- Store Cy5-stock solution under dark conditions to avoid bleaching of the fluorophore and prepare the BSA-Cy5 work solution freshly before the microcontact printing.
- Be careful not to scratch the micropattern on the PDMS with the pipette tip and incubate the sample under dark conditions to avoid bleaching of the fluorophore.
- Put the coverslip on a sterile pad to prevent sticking of the glass slide to the petri dish. Once the PDMS stamp has adhered to the glass slide, do not move it.
- Avoid air bubbles in the reaction chamber and incubate the sample under dark conditions to avoid bleaching of the fluorophore.
- Do not let the sample dry for more than 2 minutes to avoid the formation of salt crystals.
- For the detachment of the cells do not use trypsin as it will cleave the extracellular domain of so far expressed membrane proteins. Avoiding trypsin will be helpful for proteins with low turnover rate to form micropatterns immediately after attachment of the cells on the surface.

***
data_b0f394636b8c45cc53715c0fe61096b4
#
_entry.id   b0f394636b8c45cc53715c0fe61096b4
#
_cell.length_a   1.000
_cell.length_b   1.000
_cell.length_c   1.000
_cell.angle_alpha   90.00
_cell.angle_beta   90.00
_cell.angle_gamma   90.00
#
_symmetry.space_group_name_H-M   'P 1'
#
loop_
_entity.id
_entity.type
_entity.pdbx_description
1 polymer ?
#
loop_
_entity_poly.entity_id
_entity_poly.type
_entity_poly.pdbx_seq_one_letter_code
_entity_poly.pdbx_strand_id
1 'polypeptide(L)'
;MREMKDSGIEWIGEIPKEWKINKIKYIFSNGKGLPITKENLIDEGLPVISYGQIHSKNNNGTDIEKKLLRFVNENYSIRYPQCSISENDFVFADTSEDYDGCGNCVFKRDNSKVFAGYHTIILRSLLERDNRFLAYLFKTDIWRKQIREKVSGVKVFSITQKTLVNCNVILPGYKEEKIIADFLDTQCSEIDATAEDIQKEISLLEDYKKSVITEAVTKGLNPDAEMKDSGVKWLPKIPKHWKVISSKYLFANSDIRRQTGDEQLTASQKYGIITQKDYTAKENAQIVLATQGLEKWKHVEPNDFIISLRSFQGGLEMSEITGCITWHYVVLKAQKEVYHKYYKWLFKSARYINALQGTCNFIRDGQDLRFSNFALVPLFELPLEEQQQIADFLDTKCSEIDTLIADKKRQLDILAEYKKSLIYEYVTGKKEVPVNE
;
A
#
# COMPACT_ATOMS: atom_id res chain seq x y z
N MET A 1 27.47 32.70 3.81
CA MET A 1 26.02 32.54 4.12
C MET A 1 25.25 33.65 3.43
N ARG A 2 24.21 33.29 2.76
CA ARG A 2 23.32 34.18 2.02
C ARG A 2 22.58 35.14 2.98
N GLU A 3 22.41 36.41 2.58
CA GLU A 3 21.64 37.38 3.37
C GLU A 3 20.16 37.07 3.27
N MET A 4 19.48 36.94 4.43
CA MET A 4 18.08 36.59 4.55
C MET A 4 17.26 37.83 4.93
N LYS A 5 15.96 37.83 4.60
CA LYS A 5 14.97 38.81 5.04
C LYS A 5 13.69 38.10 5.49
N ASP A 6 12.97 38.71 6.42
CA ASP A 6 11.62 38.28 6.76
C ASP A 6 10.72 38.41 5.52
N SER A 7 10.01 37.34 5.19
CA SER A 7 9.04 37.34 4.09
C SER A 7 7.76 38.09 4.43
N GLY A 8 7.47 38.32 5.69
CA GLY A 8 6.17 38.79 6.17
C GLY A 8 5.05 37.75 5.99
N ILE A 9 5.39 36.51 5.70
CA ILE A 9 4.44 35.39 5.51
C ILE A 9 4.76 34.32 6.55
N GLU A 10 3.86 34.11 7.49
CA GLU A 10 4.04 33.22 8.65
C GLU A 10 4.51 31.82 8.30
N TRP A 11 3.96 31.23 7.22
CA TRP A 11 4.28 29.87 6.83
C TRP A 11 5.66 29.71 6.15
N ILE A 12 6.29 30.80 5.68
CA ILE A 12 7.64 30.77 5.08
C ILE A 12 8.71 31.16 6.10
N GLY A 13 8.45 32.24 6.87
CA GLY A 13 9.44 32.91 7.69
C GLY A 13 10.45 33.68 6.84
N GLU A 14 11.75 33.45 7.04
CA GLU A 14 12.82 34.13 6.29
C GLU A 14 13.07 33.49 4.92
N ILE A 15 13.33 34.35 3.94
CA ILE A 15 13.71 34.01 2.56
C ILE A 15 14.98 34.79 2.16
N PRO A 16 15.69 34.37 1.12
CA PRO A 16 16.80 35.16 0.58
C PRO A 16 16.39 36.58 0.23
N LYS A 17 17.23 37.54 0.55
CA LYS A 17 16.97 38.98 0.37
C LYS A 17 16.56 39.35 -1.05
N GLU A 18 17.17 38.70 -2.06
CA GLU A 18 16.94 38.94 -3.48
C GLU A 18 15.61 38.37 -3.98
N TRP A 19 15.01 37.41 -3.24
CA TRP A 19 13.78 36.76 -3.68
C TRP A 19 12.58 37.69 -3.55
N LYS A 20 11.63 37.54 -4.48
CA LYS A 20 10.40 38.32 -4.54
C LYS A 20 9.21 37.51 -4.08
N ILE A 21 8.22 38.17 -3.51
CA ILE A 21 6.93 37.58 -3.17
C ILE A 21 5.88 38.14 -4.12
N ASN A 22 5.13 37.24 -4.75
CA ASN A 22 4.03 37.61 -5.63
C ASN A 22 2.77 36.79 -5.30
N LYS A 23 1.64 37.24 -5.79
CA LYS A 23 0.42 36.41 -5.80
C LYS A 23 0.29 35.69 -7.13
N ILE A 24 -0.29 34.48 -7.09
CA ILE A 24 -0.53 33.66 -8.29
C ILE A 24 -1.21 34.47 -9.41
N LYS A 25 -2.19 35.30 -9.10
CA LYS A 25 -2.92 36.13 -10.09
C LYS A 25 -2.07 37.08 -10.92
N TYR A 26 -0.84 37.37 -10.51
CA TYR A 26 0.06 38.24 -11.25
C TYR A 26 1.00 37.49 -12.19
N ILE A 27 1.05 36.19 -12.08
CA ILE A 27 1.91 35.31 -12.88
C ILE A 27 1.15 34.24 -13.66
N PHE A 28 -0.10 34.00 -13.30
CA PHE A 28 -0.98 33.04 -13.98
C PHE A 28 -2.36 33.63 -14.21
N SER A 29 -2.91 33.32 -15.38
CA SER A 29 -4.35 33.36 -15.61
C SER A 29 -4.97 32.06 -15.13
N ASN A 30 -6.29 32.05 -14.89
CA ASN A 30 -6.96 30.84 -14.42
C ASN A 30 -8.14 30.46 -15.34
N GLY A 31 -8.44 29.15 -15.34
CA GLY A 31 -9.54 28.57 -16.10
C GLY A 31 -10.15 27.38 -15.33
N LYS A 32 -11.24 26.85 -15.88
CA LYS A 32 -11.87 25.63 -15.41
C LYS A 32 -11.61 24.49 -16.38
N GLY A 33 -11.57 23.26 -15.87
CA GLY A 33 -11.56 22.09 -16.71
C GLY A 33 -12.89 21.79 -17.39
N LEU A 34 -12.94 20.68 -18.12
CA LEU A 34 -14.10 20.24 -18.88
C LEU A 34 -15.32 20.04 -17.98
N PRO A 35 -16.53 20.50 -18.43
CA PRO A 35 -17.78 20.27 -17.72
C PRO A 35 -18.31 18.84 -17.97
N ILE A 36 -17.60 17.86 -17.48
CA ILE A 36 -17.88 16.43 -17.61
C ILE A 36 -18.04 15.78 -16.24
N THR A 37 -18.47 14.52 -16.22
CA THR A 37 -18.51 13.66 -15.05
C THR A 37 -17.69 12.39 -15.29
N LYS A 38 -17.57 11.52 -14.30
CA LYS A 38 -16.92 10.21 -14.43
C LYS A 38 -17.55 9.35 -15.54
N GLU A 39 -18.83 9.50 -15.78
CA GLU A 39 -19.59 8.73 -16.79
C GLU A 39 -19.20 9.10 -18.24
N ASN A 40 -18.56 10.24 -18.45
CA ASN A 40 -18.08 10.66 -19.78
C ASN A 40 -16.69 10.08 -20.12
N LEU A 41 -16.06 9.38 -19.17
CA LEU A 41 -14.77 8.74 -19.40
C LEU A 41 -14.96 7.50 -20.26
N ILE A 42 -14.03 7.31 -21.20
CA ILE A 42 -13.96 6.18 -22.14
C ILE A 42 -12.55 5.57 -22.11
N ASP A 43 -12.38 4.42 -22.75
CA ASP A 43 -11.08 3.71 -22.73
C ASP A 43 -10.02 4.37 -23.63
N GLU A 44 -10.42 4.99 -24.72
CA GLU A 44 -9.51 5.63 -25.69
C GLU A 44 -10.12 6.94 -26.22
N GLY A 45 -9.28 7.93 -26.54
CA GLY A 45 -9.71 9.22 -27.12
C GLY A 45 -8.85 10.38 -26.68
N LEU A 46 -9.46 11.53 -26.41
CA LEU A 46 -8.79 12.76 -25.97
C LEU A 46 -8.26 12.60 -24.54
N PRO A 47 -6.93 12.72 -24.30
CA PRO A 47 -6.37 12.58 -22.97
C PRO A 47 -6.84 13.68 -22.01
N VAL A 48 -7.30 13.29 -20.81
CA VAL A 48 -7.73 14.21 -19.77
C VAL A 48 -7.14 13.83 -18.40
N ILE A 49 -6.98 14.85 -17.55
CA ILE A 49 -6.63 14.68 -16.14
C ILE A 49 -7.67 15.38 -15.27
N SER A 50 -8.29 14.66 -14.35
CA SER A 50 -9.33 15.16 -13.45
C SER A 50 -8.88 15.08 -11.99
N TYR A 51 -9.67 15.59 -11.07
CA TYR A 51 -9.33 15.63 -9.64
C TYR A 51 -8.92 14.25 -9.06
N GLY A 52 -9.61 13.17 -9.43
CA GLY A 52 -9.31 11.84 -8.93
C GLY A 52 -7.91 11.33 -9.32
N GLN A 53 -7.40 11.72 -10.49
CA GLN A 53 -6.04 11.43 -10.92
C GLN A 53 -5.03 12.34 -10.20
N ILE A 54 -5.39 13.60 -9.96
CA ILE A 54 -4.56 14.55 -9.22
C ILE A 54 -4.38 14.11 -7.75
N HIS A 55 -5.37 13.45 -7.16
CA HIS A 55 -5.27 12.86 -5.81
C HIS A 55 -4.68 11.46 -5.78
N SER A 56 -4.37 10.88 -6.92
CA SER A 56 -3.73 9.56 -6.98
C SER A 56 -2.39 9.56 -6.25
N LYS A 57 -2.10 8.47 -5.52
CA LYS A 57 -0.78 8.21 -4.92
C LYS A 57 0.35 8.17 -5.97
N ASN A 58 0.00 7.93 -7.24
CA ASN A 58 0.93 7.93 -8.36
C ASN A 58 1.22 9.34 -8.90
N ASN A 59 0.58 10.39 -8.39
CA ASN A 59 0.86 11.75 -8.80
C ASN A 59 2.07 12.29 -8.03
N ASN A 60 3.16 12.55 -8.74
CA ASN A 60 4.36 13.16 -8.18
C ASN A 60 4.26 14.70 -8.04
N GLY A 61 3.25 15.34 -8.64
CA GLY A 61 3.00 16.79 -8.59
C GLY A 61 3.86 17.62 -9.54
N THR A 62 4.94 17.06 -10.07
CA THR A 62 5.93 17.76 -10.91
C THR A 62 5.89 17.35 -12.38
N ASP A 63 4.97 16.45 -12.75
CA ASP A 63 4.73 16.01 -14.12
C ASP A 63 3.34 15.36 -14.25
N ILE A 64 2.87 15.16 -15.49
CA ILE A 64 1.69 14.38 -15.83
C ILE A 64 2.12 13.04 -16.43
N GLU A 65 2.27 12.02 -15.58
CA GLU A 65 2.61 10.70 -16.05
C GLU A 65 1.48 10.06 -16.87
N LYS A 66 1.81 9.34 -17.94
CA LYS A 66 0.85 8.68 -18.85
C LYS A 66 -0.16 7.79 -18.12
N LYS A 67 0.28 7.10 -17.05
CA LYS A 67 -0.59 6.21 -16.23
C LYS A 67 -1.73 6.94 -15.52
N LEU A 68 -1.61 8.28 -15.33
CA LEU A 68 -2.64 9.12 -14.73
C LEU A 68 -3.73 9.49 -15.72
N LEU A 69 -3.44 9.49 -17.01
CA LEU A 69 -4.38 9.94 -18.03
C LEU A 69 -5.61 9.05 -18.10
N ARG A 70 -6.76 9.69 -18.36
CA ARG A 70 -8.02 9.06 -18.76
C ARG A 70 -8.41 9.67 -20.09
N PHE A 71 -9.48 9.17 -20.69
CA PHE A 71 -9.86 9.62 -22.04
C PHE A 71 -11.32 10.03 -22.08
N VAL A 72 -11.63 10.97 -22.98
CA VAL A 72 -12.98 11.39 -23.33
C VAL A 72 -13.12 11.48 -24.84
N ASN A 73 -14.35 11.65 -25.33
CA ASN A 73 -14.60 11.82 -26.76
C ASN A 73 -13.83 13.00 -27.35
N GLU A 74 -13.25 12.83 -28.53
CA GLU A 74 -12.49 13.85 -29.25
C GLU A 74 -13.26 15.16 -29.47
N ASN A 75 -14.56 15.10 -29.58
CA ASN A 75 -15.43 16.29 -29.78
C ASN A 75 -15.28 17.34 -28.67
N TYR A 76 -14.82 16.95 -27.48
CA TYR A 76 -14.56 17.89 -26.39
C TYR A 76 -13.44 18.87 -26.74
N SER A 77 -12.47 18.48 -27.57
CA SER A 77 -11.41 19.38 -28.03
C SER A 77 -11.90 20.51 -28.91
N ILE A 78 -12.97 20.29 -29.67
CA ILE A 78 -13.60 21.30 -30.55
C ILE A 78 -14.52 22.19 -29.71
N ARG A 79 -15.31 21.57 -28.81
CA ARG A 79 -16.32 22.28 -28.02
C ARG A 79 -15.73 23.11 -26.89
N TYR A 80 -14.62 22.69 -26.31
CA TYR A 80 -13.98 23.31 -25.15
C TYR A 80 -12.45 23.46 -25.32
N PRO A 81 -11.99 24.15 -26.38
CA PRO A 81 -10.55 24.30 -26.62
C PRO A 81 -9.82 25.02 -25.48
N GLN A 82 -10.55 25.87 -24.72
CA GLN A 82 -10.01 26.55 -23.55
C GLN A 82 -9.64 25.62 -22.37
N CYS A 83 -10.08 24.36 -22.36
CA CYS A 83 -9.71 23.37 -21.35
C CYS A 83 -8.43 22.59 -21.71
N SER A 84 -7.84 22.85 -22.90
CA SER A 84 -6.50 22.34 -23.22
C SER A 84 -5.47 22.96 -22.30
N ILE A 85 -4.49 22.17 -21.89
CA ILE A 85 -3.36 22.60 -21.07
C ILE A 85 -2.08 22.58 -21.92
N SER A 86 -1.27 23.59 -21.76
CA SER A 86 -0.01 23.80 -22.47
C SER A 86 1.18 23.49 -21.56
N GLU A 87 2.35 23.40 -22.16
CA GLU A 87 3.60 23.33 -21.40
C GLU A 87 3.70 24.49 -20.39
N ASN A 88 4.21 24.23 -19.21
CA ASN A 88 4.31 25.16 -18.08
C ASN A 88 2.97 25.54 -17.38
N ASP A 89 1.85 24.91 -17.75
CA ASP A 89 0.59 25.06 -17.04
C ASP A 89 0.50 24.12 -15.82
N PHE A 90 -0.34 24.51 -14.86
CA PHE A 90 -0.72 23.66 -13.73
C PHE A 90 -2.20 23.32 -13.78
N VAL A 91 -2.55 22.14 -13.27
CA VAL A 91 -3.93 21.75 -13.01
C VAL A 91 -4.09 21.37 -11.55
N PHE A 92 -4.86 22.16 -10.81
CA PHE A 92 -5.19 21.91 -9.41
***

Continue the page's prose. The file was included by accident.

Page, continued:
- Control the number of incubated cells in a microscope and make sure that cells do not reach more than 30-50% confluence. Make sure that excessive cells are removed immediately due to the fast attachment of cells on the antibody-coated surface.
- Only slides with high quality BSA-Cy5 patterns can be used for further analysis.
- Stable expression of the fluorescent prey protein is preferable due to greater number of cells that can be analyzed per scan.
- Adequate TIRF adjustment is indispensable to visualize patterns due to cytosolic background.